10-16 February 2019
1. The US will be out of Syria by the end of April
The Pentagon is preparing a withdrawal plan for US troops fighting in Syria. As of now, the plan calls for a major withdrawal in mid-March with a full withdrawal set for the end of April. This comes after President Trump’s announcement that sent shockwaves through the international community, the main opponents being Kurdish fighters in the region.
The United States has been fighting alongside the Kurdish rebels for years and has helped them with tactics and equipment. One of the main objectives of the US involvement has been the protection of the Kurds from Turkey. With this withdrawal, no plan has been set for the protection of the Kurdish rebels.
It is still early in the planning stages of this withdrawal, and the State Department still holds that there is no timetable for withdrawal in place yet. In the next few weeks, plans will be developed and troops will be pulled out, however it’s still unclear what the international repercussions will be.
2. Missiles to Lebanon
The United States delivered its latest shipment of military hardware to the Lebanese army. This time coming in the form of laser-guided rockets valued at more than $16 million dollars. This is the latest in a long line of military tech that the United States has shared, including the fleet of A-29 Super Tucano attack aircraft in which these missiles are set to go on.
Since 2005 the United States has supplied the Lebanese military with over $2.3 billion in assistance due to the dominating military presence of the paramilitary terrorist organization in the country, Hesbollah. Hezbollah, supported and funded by Iran, uses its military power to seek radical change inside Lebanon, as well as to attack Israel. It is funded and supplied by the Iranians and has been seeking power in Lebanon for years.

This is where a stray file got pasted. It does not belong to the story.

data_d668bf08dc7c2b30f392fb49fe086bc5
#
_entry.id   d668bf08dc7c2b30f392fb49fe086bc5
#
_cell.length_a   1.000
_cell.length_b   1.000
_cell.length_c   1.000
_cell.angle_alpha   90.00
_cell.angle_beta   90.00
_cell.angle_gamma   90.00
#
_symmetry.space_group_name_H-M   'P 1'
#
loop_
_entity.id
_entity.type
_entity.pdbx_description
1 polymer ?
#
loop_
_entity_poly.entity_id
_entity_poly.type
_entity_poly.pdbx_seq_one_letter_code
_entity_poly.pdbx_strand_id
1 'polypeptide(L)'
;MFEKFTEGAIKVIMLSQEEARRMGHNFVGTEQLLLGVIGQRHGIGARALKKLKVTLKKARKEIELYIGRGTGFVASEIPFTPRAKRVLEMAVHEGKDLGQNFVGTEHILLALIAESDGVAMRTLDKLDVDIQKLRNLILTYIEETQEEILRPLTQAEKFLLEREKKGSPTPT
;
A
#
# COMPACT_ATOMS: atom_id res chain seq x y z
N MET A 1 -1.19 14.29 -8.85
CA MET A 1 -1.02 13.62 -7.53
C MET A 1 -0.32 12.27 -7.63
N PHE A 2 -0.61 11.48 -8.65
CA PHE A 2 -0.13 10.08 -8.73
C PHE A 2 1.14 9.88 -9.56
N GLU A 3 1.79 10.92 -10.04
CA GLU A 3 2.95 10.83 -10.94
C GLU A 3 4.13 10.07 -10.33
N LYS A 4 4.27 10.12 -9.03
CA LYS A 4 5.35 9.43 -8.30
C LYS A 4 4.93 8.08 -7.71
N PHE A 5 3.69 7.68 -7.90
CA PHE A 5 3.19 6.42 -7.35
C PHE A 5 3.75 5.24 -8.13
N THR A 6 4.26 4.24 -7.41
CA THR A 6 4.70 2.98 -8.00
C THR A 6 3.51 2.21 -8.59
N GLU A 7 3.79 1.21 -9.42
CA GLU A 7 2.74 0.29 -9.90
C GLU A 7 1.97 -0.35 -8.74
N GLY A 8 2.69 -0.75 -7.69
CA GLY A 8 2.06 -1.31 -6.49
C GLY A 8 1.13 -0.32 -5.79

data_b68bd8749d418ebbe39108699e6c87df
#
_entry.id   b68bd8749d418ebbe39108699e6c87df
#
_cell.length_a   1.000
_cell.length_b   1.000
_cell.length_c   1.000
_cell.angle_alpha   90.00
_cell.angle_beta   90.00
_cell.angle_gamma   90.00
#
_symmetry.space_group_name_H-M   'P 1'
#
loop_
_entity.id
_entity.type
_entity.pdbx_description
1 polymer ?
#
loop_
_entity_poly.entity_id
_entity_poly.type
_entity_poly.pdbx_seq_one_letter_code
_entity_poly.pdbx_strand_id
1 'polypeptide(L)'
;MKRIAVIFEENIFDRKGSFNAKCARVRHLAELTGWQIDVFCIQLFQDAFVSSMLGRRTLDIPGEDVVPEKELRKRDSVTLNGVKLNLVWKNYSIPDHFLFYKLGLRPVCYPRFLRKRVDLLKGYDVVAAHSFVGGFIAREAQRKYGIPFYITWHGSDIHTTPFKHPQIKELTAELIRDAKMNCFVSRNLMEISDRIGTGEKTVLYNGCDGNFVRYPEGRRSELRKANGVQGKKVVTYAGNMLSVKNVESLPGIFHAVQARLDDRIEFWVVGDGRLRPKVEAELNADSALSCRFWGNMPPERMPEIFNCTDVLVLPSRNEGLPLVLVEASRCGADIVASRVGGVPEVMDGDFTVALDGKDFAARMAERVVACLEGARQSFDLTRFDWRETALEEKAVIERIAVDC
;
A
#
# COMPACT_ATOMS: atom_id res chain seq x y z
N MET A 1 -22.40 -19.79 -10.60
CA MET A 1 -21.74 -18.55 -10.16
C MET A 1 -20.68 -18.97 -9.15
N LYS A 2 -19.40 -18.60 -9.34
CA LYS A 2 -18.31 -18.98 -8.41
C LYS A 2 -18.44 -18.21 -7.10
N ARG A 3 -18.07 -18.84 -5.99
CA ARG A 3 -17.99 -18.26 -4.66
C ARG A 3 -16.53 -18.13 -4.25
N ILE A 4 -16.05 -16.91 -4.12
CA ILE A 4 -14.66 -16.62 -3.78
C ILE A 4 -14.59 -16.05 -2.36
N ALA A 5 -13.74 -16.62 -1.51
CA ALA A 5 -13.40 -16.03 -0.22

3. Iran accuses the US of a terrorist attack
This week a bomb went off in southeastern Iran that killed 27 members of Iran’s Revolutionary Guard. The Revolutionary Guard is the military corps in Iran devoutly loyal to the Islamic Republic. Its main job is to protect the Islamic Republic and prevent foreign influence or military coup. It was created by Ayatollah Khomeini in 1979 shortly after the Iranian revolution.
Jaish al Adl or Army of Justice is a militant Sunni group that has taken responsibility for the attack: a suicide bombing that hit a transport bus carrying Revolutionary Guard soldiers. Jaish al Adl claim they are fighting for better rights and living conditions for the oppressed Sunni minority in the Shiite-majority Iran.
President Hassan Rouhani blamed the United States and Israel for the violence saying, “The crime will remain as a ‘dirty stain’ in the black record of the main supporters of terrorism in the White House, Tel Aviv and their regional agents”. Ayatollah Ali Khamenei weighed in saying “There is a link between this crime… and some regional and international spying and intelligence agencies”. It is ironic and yet unnerving that the world’s biggest state sponsor of terrorism is calling out the United States (a country that has devoted billions if not trillions of dollars to defeating terrorism) for committing a terrorist attack. As tensions continue to rise, Iran will say or do anything in order to denounce the United States.